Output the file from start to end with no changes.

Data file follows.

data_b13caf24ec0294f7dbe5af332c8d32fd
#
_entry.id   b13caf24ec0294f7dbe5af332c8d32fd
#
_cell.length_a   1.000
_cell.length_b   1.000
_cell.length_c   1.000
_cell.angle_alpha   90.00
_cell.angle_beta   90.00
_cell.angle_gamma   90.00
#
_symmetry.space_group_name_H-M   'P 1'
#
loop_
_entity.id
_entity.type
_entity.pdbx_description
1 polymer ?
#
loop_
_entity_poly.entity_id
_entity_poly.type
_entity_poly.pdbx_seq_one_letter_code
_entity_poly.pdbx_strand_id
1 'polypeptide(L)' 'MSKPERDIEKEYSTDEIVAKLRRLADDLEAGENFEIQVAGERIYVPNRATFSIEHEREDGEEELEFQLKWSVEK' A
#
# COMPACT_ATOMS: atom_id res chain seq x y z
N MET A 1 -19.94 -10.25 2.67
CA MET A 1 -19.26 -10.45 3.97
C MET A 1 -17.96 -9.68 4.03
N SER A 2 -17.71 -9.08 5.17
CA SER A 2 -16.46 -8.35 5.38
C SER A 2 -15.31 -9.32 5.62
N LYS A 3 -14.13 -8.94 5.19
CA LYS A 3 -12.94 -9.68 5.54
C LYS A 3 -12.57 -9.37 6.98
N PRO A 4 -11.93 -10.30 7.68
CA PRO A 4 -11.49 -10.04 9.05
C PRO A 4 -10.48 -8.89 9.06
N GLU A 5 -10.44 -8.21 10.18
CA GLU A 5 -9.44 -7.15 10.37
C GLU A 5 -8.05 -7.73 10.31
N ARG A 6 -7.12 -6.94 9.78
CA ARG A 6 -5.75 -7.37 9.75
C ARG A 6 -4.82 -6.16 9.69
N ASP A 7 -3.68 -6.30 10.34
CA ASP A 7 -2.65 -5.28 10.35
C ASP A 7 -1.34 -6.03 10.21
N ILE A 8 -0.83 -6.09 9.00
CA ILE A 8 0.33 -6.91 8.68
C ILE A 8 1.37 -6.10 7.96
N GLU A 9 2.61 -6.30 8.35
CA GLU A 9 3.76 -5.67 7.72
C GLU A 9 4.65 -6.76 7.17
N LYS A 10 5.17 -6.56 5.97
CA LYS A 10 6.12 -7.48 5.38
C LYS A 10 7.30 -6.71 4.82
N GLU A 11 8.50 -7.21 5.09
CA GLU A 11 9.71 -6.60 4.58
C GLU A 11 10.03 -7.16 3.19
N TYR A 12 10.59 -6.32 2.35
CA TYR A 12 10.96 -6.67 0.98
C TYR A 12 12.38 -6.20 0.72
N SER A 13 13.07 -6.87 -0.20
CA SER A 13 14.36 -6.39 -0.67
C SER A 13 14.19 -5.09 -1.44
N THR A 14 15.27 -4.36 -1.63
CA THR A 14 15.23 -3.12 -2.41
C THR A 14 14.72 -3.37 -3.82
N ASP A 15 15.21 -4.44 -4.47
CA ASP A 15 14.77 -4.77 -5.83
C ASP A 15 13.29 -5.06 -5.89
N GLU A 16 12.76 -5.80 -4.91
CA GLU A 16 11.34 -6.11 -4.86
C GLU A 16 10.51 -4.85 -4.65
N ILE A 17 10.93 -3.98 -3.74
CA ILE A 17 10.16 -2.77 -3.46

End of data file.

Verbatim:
data_b13caf24ec0294f7dbe5af332c8d32fd
#
_entry.id   b13caf24ec0294f7dbe5af332c8d32fd
#
_cell.length_a   1.000
_cell.length_b   1.000
_cell.length_c   1.000
_cell.angle_alpha   90.00
_cell.angle_beta   90.00
_cell.angle_gamma   90.00
#
_symmetry.space_group_name_H-M   'P 1'
#
loop_
_entity.id
_entity.type
_entity.pdbx_description
1 polymer ?
#
loop_
_entity_poly.entity_id
_entity_poly.type
_entity_poly.pdbx_seq_one_letter_code
_entity_poly.pdbx_strand_id
1 'polypeptide(L)' 'MSKPERDIEKEYSTDEIVAKLRRLADDLEAGENFEIQVAGERIYVPNRATFSIEHEREDGEEELEFQLKWSVEK' A
#
# COMPACT_ATOMS: atom_id res chain seq x y z
N MET A 1 -19.94 -10.25 2.67
CA MET A 1 -19.26 -10.45 3.97
C MET A 1 -17.96 -9.68 4.03
N SER A 2 -17.71 -9.08 5.17
CA SER A 2 -16.46 -8.35 5.38
C SER A 2 -15.31 -9.32 5.62
N LYS A 3 -14.13 -8.94 5.19
CA LYS A 3 -12.94 -9.68 5.54
C LYS A 3 -12.57 -9.37 6.98
N PRO A 4 -11.93 -10.30 7.68
CA PRO A 4 -11.49 -10.04 9.05
C PRO A 4 -10.48 -8.89 9.06
N GLU A 5 -10.44 -8.21 10.18
CA GLU A 5 -9.44 -7.15 10.37
C GLU A 5 -8.05 -7.73 10.31
N ARG A 6 -7.12 -6.94 9.78
CA ARG A 6 -5.75 -7.37 9.75
C ARG A 6 -4.82 -6.16 9.69
N ASP A 7 -3.68 -6.30 10.34
CA ASP A 7 -2.65 -5.28 10.35
C ASP A 7 -1.34 -6.03 10.21
N ILE A 8 -0.83 -6.09 9.00
CA ILE A 8 0.33 -6.91 8.68
C ILE A 8 1.37 -6.10 7.96
N GLU A 9 2.61 -6.30 8.35
CA GLU A 9 3.76 -5.67 7.72
C GLU A 9 4.65 -6.76 7.17
N LYS A 10 5.17 -6.56 5.97
CA LYS A 10 6.12 -7.48 5.38
C LYS A 10 7.30 -6.71 4.82
N GLU A 11 8.50 -7.21 5.09
CA GLU A 11 9.71 -6.60 4.58
C GLU A 11 10.03 -7.16 3.19
N TYR A 12 10.59 -6.32 2.35
CA TYR A 12 10.96 -6.67 0.98
C TYR A 12 12.38 -6.20 0.72
N SER A 13 13.07 -6.87 -0.20
CA SER A 13 14.36 -6.39 -0.67
C SER A 13 14.19 -5.09 -1.44
N THR A 14 15.27 -4.36 -1.63
CA THR A 14 15.23 -3.12 -2.41
C THR A 14 14.72 -3.37 -3.82
N ASP A 15 15.21 -4.44 -4.47
CA ASP A 15 14.77 -4.77 -5.83
C ASP A 15 13.29 -5.06 -5.89
N GLU A 16 12.76 -5.80 -4.91
CA GLU A 16 11.34 -6.11 -4.86
C GLU A 16 10.51 -4.85 -4.65
N ILE A 17 10.93 -3.98 -3.74
CA ILE A 17 10.16 -2.77 -3.46